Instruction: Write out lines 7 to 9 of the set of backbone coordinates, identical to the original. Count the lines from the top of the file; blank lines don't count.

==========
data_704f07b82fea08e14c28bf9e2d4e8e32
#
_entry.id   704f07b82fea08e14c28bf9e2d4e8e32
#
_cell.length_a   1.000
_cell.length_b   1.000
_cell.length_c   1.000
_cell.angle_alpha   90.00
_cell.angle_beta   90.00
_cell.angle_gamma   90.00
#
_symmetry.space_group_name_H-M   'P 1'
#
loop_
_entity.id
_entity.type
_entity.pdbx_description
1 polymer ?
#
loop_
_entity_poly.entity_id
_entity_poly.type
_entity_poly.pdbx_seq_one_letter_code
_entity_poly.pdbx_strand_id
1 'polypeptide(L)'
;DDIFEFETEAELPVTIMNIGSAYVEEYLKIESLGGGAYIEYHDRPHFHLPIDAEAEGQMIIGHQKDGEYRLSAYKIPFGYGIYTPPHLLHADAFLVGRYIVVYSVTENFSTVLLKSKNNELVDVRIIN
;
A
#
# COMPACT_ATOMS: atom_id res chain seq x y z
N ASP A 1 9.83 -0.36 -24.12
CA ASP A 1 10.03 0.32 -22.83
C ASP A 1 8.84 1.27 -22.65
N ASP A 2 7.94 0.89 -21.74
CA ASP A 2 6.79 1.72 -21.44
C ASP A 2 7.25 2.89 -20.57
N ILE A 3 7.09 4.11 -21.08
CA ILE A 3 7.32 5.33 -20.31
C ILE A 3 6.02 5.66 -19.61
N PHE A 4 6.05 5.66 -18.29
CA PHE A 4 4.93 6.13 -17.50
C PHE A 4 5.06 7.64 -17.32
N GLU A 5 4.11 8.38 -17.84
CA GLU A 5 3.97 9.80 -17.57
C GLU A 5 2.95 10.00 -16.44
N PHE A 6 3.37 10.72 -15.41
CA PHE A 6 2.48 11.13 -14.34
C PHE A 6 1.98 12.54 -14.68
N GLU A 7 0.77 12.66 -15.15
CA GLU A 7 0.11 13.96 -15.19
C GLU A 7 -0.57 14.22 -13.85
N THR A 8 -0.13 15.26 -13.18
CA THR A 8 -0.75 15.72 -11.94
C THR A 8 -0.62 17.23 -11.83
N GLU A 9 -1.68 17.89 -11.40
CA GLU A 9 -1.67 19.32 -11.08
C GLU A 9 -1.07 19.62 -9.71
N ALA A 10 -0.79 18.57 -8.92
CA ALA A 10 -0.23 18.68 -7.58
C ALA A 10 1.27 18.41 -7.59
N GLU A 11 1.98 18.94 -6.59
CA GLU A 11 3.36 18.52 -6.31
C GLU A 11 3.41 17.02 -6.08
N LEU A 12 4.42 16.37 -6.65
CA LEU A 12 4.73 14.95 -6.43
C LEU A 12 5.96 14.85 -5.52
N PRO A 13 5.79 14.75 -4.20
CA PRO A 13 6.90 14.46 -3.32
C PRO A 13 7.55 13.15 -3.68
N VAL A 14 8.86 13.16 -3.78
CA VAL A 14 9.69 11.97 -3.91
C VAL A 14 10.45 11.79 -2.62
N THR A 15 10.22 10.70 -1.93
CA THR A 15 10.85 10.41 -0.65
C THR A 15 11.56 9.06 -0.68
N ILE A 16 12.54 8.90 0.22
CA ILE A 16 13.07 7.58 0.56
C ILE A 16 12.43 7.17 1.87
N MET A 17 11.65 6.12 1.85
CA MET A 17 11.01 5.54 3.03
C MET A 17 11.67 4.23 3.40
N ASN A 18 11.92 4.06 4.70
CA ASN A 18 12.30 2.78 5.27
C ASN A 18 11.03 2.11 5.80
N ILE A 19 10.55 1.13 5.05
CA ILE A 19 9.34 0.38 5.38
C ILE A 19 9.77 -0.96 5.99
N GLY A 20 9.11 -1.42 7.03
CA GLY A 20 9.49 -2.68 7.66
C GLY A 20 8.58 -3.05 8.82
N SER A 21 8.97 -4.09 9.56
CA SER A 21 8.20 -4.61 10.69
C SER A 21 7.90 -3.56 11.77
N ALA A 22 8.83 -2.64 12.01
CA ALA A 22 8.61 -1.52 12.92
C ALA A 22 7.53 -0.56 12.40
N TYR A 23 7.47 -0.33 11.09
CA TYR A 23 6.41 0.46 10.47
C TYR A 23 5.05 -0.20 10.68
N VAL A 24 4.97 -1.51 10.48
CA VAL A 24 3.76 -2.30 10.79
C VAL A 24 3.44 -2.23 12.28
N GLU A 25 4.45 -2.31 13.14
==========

_cell.length_c   1.000
_cell.angle_alpha   90.00
_cell.angle_beta   90.00